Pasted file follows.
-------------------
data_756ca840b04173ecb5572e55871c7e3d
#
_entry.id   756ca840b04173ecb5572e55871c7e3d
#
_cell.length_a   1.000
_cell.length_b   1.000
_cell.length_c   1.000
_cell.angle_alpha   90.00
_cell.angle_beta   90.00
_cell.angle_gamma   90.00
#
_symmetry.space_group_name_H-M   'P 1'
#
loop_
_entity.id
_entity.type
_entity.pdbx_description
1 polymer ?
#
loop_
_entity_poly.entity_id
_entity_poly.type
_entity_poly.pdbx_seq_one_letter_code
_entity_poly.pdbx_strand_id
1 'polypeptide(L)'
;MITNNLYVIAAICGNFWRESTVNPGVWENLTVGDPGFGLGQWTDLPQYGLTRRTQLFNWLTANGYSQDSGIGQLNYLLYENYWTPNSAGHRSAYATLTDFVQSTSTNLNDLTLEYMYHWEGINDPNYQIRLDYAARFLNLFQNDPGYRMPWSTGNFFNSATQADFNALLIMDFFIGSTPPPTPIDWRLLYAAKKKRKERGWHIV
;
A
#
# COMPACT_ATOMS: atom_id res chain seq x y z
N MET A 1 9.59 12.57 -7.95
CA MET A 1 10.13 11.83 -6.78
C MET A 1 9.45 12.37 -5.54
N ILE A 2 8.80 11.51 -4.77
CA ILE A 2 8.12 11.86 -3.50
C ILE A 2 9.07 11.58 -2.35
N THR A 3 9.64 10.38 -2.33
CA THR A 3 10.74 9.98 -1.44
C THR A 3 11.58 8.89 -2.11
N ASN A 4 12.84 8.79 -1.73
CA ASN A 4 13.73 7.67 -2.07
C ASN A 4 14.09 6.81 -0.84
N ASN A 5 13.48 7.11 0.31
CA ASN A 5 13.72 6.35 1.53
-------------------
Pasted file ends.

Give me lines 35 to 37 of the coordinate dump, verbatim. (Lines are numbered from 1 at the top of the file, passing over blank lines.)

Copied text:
CA ILE A 2 8.12 11.86 -3.50
C ILE A 2 9.07 11.58 -2.35
N THR A 3 9.64 10.38 -2.33